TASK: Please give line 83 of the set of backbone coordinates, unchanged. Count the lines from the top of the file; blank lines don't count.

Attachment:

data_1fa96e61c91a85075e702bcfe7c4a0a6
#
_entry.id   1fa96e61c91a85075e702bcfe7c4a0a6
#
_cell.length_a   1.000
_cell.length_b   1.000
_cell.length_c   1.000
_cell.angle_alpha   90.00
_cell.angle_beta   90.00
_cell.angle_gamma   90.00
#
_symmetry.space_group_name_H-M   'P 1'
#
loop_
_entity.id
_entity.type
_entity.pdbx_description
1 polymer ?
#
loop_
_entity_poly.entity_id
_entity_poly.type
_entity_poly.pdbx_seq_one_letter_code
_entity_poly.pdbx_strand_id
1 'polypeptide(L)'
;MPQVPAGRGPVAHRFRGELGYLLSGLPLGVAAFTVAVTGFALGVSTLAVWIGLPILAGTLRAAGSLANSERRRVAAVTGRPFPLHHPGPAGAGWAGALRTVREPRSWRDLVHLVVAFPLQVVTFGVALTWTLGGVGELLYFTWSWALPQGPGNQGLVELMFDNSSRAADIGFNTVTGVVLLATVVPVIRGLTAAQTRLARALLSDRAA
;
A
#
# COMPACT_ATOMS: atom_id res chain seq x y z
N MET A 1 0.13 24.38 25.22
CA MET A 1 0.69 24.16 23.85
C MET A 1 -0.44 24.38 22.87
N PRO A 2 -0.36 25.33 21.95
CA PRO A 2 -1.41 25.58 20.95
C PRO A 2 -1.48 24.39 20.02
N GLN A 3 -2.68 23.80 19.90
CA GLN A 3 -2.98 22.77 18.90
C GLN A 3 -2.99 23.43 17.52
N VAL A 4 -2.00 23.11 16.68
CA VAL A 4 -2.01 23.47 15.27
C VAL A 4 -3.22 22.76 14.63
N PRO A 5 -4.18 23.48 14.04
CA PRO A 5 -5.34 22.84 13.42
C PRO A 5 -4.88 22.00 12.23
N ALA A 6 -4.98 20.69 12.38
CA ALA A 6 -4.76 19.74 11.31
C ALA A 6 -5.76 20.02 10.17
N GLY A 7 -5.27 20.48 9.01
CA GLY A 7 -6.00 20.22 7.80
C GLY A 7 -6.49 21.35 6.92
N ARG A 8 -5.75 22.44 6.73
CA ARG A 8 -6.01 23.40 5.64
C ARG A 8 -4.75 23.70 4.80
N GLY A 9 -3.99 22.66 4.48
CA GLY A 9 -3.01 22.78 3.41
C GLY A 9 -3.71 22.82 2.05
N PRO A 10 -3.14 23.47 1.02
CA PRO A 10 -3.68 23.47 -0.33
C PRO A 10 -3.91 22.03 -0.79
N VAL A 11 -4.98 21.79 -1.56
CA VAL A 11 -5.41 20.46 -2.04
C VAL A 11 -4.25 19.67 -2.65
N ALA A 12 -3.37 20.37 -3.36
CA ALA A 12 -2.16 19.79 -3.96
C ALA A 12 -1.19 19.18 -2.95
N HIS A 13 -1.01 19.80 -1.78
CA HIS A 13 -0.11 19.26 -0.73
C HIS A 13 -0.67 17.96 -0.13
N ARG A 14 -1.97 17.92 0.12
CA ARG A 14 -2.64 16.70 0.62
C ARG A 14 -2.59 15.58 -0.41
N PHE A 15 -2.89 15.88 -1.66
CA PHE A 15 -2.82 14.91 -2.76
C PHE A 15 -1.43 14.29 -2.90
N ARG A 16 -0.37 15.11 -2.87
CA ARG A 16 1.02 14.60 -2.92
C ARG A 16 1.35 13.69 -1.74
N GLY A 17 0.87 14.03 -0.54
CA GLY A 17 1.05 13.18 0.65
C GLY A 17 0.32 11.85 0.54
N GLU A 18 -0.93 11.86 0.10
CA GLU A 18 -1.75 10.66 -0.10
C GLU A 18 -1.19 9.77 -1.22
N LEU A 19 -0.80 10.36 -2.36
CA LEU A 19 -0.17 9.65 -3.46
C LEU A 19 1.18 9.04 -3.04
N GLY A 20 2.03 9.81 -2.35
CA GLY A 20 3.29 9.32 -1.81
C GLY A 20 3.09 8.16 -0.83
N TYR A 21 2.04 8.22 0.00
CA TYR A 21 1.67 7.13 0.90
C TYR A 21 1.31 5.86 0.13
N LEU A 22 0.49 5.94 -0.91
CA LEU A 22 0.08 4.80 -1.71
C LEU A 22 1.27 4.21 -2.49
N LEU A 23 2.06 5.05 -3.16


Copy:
CA GLU A 18 -1.75 10.66 -0.10